There's this ancient wisdom: watch who you hang out with. And if you already know what you're going to look like when you're old, because you downloaded FaceApp, or you don't know yet, but you'd love to... or you wouldn't want to, we'll tell you something interesting. Already yesterday, information about how developers of the app approach user data and how they can access it began to appear on the web. These were not particularly optimistic visions. And in the light of the political events of the last few years, the greatest panic was caused by the information that the owner of the application, the company Wireless Lab, is registered in Russia.
Although FaceApp has been available on the market since 2017, the avalanche has only started now. It all began with the fact that some people actually read the complexities of the privacy policies of apps downloaded to phones. In them, they've found information such as the fact that the company was washing its hands of the security of virtually all the data that will be given to them.
Based on a statement sent to TechCrunch, we have learned that:
- The whole process of image modification takes place in the cloud, and the company denies that it would save more photos in it than one selected by the user - contrary to reports, there is no access to the gallery,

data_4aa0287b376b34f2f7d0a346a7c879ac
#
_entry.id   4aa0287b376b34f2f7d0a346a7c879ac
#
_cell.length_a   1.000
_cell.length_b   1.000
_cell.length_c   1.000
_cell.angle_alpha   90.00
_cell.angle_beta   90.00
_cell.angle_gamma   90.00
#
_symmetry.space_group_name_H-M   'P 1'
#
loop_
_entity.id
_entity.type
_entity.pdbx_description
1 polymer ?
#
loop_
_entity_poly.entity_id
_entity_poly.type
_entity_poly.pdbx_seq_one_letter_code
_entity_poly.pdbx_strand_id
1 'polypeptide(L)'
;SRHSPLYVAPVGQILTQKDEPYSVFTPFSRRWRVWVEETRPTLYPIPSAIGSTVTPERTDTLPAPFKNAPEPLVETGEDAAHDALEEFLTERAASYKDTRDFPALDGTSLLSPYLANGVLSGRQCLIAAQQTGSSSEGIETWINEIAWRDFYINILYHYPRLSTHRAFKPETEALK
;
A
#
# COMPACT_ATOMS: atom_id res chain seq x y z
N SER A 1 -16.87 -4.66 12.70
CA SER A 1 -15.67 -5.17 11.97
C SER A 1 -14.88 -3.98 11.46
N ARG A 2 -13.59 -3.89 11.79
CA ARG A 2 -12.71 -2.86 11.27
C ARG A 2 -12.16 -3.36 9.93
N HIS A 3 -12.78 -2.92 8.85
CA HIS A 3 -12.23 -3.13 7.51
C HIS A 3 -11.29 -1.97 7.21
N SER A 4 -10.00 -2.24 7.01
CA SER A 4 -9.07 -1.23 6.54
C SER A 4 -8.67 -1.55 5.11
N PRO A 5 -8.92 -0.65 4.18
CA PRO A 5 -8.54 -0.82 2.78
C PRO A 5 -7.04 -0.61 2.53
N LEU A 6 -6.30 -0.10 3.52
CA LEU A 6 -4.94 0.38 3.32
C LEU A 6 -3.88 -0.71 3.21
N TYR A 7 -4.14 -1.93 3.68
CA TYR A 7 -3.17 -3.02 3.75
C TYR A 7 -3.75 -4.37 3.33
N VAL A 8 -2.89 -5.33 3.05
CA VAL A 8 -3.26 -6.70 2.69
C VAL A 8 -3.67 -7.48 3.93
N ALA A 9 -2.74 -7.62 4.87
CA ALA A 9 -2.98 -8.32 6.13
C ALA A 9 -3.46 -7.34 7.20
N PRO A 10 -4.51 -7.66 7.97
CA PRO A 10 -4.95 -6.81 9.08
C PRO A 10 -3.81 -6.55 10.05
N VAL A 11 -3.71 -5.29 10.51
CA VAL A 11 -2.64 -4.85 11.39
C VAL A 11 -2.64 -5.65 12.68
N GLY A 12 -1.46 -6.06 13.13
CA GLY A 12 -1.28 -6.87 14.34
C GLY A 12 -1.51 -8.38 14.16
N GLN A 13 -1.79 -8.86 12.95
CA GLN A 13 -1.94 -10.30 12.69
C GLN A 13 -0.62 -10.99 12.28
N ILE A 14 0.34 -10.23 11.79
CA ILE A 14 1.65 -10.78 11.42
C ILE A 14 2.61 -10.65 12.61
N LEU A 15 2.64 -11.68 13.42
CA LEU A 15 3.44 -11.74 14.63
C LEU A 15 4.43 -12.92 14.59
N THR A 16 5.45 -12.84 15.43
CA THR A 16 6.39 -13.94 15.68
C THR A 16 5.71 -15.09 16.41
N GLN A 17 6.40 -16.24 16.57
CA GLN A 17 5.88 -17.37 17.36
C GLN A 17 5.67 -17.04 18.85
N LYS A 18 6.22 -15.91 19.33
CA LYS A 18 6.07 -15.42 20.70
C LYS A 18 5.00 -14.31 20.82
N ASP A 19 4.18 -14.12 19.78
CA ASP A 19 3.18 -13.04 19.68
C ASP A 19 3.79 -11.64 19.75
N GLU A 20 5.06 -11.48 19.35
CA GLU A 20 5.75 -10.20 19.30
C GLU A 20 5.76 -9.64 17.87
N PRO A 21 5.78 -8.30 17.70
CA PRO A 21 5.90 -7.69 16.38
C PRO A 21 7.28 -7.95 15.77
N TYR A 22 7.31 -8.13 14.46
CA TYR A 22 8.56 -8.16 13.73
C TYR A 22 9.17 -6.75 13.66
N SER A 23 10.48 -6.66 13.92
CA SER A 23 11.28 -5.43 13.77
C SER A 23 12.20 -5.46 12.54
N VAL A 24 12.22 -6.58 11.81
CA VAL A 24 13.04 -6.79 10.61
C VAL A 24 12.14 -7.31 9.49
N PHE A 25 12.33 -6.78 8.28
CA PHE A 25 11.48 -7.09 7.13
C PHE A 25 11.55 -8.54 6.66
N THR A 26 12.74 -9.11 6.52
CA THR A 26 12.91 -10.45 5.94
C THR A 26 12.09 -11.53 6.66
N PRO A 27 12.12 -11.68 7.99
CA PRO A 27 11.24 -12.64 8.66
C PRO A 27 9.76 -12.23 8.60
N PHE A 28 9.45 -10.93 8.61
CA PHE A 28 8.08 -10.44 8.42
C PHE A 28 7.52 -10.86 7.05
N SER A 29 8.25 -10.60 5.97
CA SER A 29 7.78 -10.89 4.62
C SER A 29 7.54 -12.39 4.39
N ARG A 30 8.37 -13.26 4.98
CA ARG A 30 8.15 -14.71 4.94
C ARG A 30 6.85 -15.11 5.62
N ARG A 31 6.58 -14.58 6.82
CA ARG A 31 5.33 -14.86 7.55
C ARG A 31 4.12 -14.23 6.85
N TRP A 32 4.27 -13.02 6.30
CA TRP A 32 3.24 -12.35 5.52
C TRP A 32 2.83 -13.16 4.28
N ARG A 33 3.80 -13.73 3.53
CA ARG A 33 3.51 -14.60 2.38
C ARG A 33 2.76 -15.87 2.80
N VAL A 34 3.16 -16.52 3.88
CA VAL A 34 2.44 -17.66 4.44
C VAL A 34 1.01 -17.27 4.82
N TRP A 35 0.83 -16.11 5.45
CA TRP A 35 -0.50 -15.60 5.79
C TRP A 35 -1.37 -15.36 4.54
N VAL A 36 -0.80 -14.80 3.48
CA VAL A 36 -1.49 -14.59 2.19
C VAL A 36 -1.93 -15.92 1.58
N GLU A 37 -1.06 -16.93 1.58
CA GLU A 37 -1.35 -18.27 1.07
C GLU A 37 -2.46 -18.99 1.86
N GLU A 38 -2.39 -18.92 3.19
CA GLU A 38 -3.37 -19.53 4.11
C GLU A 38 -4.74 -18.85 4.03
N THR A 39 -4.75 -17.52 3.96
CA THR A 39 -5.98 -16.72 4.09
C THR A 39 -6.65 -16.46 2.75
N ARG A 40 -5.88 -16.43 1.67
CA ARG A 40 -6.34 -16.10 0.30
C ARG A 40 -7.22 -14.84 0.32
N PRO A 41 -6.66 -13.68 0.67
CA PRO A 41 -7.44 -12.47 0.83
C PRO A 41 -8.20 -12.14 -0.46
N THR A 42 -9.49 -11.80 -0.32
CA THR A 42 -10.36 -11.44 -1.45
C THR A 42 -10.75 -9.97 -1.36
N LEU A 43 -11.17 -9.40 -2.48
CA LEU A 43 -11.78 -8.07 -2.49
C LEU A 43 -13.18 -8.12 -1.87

- Photos are stored for 48 hours to avoid that someone uploads the same photo several times. After this time, most photos are deleted,
- You can delete all your data from the servers. Enter your settings, then support and report the problem by typing the word "privacy" in the subject line,
- You don't need to log in to use the service. According to the company, as many as 99% of users work in this way. This blocks access to data that can be used to identify a person,
- Data is not sold or transferred to other entities,
- Wireless Lab is registered in Russia, but no data is stored there.
All we can do is take their word for it and remember that if something is from Russia, it does not mean it is bad. Because clouds are probably on computers in the Federation anyway. At a similar time, a US Senator of Democrats, Chuck Schumer, wrote a letter to the FBI and the Federal Trade Commission asking for an investigation. And he probably saw the statement, but he obviously didn't care about it. In the text, he mentioned the same reasons for concern to which Wireless Lab referred. It should be noted, however, that the United States has every right to be concerned about any ambiguities containing the phrases 'Russia' and ... 'Internet'. However, if the investigation really does take place, we should expect an unambiguous resolution of the matter.